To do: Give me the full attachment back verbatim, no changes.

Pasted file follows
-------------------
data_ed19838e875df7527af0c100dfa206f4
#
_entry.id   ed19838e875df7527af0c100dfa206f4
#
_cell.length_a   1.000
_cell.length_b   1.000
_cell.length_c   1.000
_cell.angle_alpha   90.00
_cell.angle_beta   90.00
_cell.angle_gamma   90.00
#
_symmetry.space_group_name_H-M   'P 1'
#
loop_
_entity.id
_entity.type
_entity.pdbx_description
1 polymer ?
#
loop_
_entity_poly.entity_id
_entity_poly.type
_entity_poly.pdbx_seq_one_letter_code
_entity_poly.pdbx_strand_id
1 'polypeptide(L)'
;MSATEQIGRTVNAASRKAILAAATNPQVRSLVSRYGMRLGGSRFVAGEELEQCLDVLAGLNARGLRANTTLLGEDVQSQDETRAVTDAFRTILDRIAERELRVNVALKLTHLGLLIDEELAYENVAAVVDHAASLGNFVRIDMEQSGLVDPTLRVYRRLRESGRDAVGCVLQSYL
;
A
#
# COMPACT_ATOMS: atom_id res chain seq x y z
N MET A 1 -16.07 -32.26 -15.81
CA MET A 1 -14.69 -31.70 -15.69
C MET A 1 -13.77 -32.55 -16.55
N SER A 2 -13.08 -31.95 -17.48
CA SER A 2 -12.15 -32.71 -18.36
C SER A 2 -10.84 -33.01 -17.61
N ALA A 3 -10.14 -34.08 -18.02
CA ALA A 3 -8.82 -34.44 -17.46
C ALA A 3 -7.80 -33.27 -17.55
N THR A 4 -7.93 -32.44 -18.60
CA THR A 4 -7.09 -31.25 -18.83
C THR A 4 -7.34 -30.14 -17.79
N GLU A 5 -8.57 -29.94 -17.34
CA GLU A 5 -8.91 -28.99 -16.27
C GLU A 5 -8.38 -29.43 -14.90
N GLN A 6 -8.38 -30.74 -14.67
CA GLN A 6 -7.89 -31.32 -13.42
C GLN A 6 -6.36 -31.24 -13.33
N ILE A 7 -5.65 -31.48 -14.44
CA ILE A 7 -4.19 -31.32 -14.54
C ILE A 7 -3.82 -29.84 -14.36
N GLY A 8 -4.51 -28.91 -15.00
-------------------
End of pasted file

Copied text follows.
data_ed19838e875df7527af0c100dfa206f4
#
_entry.id   ed19838e875df7527af0c100dfa206f4
#
_cell.length_a   1.000
_cell.length_b   1.000
_cell.length_c   1.000
_cell.angle_alpha   90.00
_cell.angle_beta   90.00
_cell.angle_gamma   90.00
#
_symmetry.space_group_name_H-M   'P 1'
#
loop_
_entity.id
_entity.type
_entity.pdbx_description
1 polymer ?
#
loop_
_entity_poly.entity_id
_entity_poly.type
_entity_poly.pdbx_seq_one_letter_code
_entity_poly.pdbx_strand_id
1 'polypeptide(L)'
;MSATEQIGRTVNAASRKAILAAATNPQVRSLVSRYGMRLGGSRFVAGEELEQCLDVLAGLNARGLRANTTLLGEDVQSQDETRAVTDAFRTILDRIAERELRVNVALKLTHLGLLIDEELAYENVAAVVDHAASLGNFVRIDMEQSGLVDPTLRVYRRLRESGRDAVGCVLQSYL
;
A
#
# COMPACT_ATOMS: atom_id res chain seq x y z
N MET A 1 -16.07 -32.26 -15.81
CA MET A 1 -14.69 -31.70 -15.69
C MET A 1 -13.77 -32.55 -16.55
N SER A 2 -13.08 -31.95 -17.48
CA SER A 2 -12.15 -32.71 -18.36
C SER A 2 -10.84 -33.01 -17.61
N ALA A 3 -10.14 -34.08 -18.02
CA ALA A 3 -8.82 -34.44 -17.46
C ALA A 3 -7.80 -33.27 -17.55
N THR A 4 -7.93 -32.44 -18.60
CA THR A 4 -7.09 -31.25 -18.83
C THR A 4 -7.34 -30.14 -17.79
N GLU A 5 -8.57 -29.94 -17.34
CA GLU A 5 -8.91 -28.99 -16.27
C GLU A 5 -8.38 -29.43 -14.90
N GLN A 6 -8.38 -30.74 -14.67
CA GLN A 6 -7.89 -31.32 -13.42
C GLN A 6 -6.36 -31.24 -13.33
N ILE A 7 -5.65 -31.48 -14.44
CA ILE A 7 -4.19 -31.32 -14.54
C ILE A 7 -3.82 -29.84 -14.36
N GLY A 8 -4.51 -28.91 -15.00